Last edited by Omegamatrix on Sun Jun 15, 2014 3:50 pm, edited 4 times in total.

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PostPosted: Sat Jun 14, 2014 10:17 am 
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Cool!


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PostPosted: Sat Jun 14, 2014 11:44 am 
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Didn't want to continue off topic in the other thread, but cool! The latest divide by 5 was in the atariage thread, but I do wish I had seen more of the others. Might as well say what I'm using them for. My game detects 49 slope heights. (flat, and 24 facing downward left, 24 facing downward right) I did the trig for the angles of those heights to find what percentage of the speed should be kept. Then I used whatever divide routine was the closest to what it would really be out of the ones I could find.

1/2 (0.5)
1/4(0.25)
1/8(0.125)
etc are already accounted for obviously.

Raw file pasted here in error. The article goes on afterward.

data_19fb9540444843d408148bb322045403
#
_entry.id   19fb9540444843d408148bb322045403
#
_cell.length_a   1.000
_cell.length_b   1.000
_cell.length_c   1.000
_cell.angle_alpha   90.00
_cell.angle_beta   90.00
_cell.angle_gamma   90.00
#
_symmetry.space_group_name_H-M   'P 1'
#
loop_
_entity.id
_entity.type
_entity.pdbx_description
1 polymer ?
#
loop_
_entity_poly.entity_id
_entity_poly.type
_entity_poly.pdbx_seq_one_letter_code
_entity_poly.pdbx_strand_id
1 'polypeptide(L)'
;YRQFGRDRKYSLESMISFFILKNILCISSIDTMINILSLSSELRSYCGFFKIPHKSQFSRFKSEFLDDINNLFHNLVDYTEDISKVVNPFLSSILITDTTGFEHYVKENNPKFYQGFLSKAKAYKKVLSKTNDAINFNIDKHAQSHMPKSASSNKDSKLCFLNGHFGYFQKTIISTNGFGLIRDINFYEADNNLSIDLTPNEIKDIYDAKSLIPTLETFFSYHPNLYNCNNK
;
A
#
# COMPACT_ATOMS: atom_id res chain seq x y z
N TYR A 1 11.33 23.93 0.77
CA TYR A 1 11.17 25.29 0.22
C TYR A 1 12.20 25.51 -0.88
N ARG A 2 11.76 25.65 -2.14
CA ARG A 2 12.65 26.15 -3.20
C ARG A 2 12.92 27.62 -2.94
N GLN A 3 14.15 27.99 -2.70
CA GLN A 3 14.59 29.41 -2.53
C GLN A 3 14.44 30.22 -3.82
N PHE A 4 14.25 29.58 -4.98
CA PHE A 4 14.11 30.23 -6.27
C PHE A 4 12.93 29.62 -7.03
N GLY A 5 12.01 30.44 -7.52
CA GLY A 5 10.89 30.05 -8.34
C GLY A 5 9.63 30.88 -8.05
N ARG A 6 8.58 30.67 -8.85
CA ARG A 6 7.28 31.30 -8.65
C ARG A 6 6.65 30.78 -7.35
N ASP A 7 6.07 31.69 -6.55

Then
3/4(.75)
7/8(0.875)
Because you can do the divide, then subtract it from the original. (In fact I do this for 1/2, because I wanted a speed of 1 to not be scaled to zero.) You can do 2/5 with divide by 5 asl etc.I could probably get a little closer with the other divides, but the biggest difference is like 0.04 and I've already gotten used to the feel of the game as is.

I'm also using the divide by 5 for a bouncing ball that decays in strength. I looked up the coefficient of restitution for a basketball bouncing on concrete and it was .88ish. So I tried original-original/10, but that felt wrong to interact with in game, so now it's original-original/5.